Could Taking a Common Painkiller Impact Male Fertility? Maybe, More Research Needed - ARC Fertility

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A new study released Monday reports that taking just 600mg daily of the common over-the-counter painkiller ibuprofen (e.g. Advil, Motrin) affects male testosterone levels – at least in the short term. Low levels of the male hormone can affect sperm production and sex drive, among other things, potentially reducing the chance of becoming a father.

Researchers at the University of Copenhagen decided to examine the impact of ibuprofen on young men without fertility problems for multiple reasons: its widespread use, the fact that male fertility has declined globally in part due to hormone disruption, and results from earlier studies showing male fetal reproductive abnormalities when women took the painkillers while pregnant and disruption of ovulation after taking the medication. This study is the first to examine the impact of ibuprofen on adult men.

Ibuprofen is one of the most commonly used painkillers worldwide, recommended for short-term treatment of aches and pains, injury and inflammation. However, those with chronic pain and arthritis as well as athletes, may take it on a long-term basis and exceed the recommended daily maximum dose of 800mg.

Thirty-one healthy men, aged 18-35 with no fertility problems, participated in the study with half taking 600mg of ibuprofen daily for 44 days and the rest taking a placebo. Researchers found that exposure to ibuprofen – even at this low dose – reduced the levels of testosterone in the men’s testes after only two weeks. Testosterone is needed to produce sperm cells. For those taking ibuprofen, the body overstresses to produce new testosterone in a process known as compensated hypogonadism which can temporarily affect sperm production. There are no symptoms and overall testosterone levels remain the same but the body is only able to compensate for the decline for a limited time.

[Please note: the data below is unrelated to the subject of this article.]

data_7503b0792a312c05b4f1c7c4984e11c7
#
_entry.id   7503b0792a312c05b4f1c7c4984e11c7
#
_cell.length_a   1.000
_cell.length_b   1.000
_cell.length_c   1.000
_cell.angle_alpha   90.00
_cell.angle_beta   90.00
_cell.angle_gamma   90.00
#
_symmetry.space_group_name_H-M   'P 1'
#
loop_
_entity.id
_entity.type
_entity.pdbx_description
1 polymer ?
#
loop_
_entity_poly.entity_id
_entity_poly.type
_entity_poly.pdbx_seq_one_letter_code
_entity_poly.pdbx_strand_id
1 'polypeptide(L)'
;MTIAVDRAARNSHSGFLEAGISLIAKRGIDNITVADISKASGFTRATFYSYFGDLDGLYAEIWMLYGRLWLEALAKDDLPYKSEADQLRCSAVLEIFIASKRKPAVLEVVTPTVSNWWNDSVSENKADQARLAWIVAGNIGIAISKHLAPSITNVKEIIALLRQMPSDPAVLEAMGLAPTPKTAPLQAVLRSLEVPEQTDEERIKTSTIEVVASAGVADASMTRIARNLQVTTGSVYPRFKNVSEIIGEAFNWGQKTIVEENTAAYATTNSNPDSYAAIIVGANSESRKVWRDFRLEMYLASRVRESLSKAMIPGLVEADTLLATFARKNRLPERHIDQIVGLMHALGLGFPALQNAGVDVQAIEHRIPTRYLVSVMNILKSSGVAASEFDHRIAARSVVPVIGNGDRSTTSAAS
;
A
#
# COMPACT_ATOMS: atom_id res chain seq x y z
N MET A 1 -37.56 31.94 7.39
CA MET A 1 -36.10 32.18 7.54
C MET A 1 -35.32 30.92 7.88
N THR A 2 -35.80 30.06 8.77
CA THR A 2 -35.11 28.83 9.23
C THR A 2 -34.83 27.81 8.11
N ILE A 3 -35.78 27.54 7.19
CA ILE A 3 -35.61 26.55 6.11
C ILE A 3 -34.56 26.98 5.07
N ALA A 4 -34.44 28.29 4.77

The new study has garnered substantial media coverage and led some to believe there’s a direct link between taking ibuprofen and male infertility. While lower levels of testosterone could lead to infertility, the study didn’t look at this issue directly. Rather, the small Danish study concluded there is an effect on testosterone levels which can affect sperm production and sex drive – and could lead to problems with fertility. Further research is needed to establish a direct, causal link.

The good news from the study is that once the men stopped taking ibuprofen, testosterone levels returned to normal. A hormonal imbalance can affect male fertility and male factors are the sole reason for a couple’s inability to have a baby fifteen to twenty-five percent of the time.

According to the study’s lead author, biomedical researcher David Møbjerg Kristensen, “Our immediate concern is for the fertility of men who use these drugs for a long time.” Prolonged use could potentially lead to more serious, long-lasting effects associated with lowering testosterone, including primary hypogonadism which affects fertility, libido, and may result in reduced muscle mass, depression and fatigue.

The study has been described by experts as well-designed and an important first step, with more research needed as it only examined the immediate impact of ibuprofen on male hormones over a relatively short period of time. “Further studies are required to investigate whether this mild effect of ibuprofen could significantly impair testicular function in terms of testosterone levels, or fertility, after long term use – this study did not examine effects on fertility,” according to Dr. Ali Abbara, an endocrinologist, senior lecturer at Imperial College London and member of the Society for Endocrinology, who wasn’t involved in the study. Dr. Abbara added the research results should not be a concern for men who take ibuprofen occasionally for pain relief and noted the six-week period is longer than generally recommended for taking the painkiller given other side effects.

Men who have already been identified as having fertility issues and currently taking either large doses of ibuprofen and/or taking it for prolonged periods of time, should consult their doctor about alternative treatment. While more research is needed on this topic, caution is worthwhile if getting pregnant with a partner is the priority.

This article was originally published on Huffington Post.

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